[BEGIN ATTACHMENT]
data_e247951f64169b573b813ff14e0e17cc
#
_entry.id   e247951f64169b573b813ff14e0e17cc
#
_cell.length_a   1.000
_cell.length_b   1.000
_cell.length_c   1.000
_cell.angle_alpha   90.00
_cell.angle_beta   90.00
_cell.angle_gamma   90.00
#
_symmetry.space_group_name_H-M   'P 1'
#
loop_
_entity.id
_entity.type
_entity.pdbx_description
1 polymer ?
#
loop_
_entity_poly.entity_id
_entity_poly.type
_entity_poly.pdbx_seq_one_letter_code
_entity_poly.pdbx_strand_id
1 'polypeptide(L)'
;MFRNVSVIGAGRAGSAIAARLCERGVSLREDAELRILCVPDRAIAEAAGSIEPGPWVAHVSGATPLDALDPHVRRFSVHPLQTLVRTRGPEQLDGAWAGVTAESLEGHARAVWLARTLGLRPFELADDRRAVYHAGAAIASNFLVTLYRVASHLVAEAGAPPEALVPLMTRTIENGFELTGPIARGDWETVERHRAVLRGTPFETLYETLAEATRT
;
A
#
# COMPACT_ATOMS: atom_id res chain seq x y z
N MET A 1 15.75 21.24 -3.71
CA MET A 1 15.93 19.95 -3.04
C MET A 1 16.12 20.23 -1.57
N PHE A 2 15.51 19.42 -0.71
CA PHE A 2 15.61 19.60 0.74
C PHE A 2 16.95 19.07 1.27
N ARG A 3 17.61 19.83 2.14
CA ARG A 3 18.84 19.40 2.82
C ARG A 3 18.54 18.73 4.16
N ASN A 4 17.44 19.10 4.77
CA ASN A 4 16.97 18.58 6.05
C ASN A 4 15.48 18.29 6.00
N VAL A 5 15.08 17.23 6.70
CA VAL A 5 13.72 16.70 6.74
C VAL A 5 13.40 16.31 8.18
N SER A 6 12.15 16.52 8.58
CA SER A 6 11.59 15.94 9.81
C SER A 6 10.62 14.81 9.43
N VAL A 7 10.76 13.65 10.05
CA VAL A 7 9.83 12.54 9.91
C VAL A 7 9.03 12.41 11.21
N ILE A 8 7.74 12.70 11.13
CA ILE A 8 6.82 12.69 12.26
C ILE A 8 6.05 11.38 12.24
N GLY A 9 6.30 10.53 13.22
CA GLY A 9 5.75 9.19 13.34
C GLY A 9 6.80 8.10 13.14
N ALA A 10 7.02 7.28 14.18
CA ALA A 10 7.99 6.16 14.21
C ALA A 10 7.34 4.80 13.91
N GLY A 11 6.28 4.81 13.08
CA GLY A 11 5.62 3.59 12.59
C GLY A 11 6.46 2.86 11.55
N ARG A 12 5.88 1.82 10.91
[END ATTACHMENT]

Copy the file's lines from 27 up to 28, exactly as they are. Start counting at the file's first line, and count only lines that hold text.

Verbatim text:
;
A